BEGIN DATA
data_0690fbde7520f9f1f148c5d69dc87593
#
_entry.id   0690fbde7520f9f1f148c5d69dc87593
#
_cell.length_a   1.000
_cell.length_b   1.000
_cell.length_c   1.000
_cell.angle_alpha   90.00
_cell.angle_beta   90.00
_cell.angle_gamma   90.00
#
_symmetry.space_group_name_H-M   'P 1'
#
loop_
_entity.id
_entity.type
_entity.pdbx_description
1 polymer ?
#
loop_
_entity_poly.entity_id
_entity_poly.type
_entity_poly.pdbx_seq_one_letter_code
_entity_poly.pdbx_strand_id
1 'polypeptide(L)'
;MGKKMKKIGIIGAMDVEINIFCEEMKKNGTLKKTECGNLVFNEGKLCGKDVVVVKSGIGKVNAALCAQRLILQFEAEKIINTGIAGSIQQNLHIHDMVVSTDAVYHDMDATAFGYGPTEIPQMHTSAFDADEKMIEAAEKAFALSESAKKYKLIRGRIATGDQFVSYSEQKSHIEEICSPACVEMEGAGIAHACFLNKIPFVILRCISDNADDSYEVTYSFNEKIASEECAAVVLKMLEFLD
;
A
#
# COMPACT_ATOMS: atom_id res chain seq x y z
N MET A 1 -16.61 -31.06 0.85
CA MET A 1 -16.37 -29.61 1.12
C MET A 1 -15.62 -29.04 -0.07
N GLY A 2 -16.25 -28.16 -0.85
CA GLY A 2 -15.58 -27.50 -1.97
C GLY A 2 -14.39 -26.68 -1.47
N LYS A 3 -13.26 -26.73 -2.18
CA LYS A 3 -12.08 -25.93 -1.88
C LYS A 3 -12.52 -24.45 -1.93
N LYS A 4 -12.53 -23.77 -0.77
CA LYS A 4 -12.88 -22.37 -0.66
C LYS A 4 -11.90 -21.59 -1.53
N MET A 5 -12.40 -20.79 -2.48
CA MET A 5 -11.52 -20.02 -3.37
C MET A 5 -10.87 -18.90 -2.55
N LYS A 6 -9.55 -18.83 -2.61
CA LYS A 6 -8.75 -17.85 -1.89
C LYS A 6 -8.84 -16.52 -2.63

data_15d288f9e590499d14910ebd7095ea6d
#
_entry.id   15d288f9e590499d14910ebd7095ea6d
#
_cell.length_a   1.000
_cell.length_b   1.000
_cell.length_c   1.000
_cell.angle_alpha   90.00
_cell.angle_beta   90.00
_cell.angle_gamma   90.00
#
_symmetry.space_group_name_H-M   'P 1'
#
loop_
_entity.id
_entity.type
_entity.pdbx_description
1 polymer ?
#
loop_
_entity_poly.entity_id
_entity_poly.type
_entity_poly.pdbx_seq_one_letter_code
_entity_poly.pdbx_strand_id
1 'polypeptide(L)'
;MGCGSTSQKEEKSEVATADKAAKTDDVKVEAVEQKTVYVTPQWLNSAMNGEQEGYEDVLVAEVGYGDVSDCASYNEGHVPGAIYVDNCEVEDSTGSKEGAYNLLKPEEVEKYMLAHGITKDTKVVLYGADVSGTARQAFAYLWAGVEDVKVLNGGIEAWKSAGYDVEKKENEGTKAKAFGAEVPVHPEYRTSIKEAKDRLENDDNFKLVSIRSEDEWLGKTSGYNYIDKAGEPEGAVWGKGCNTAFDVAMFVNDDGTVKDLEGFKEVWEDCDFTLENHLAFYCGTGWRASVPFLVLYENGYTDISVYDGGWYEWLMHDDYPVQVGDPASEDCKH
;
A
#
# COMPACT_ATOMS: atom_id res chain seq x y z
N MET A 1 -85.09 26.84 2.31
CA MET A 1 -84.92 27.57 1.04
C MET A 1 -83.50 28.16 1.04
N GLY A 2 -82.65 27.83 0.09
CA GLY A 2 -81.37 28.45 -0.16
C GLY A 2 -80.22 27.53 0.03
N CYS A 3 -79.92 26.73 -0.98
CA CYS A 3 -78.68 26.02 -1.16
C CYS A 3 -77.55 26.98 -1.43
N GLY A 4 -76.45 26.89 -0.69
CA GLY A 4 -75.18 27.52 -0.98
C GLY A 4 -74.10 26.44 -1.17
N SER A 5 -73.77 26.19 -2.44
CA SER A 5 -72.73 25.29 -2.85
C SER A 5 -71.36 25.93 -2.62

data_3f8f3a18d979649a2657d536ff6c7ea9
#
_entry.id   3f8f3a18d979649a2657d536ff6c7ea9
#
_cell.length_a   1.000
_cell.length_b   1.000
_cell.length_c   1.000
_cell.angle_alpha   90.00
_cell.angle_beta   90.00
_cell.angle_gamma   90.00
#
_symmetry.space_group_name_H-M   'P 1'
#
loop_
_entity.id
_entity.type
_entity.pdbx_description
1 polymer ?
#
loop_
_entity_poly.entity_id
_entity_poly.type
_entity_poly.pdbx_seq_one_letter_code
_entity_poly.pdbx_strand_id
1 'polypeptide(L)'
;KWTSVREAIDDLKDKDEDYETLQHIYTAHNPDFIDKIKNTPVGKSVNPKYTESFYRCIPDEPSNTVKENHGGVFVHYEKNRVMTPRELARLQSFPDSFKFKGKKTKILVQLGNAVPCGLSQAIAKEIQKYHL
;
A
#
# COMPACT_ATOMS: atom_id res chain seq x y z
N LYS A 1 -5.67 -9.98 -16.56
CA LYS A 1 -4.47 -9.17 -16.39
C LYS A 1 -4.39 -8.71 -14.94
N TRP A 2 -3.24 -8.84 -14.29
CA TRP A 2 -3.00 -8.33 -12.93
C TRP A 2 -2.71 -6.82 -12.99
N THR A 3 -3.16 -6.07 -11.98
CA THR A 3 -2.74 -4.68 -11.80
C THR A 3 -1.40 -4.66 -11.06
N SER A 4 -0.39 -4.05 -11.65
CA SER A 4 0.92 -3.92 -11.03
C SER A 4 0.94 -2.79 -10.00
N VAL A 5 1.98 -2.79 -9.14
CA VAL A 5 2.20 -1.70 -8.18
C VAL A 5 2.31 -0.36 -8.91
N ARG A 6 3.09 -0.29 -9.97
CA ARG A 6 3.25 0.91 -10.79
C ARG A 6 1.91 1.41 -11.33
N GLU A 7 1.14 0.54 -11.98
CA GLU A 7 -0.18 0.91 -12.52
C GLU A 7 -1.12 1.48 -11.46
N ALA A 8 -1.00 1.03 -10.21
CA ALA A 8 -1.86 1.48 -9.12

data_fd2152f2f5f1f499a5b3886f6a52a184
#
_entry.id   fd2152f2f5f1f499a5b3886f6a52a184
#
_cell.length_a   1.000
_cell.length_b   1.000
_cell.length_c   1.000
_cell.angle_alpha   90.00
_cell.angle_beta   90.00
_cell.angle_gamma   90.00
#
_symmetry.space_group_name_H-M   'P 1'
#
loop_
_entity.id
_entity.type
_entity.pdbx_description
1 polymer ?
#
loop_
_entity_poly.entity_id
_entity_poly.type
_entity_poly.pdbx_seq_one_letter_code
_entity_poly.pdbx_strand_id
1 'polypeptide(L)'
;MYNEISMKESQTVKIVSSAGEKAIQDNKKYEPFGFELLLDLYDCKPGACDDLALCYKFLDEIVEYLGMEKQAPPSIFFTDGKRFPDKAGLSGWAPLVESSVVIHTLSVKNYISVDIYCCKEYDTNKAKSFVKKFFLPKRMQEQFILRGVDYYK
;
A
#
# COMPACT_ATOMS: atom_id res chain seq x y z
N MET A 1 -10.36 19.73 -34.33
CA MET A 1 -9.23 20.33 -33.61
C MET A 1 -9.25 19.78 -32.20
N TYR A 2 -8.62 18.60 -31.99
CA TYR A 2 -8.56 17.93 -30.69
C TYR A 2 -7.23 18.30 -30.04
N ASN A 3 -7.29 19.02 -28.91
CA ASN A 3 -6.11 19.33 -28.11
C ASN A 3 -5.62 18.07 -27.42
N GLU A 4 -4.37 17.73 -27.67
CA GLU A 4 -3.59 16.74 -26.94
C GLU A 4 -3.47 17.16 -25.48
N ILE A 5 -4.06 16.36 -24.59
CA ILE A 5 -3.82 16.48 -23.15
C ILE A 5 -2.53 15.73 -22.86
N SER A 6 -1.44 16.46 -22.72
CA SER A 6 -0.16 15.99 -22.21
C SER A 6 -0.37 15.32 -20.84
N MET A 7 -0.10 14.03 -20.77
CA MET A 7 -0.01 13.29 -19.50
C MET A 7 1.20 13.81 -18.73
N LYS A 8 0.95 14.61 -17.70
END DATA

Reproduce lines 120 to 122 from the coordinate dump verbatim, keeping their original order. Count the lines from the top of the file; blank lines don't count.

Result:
;
A
#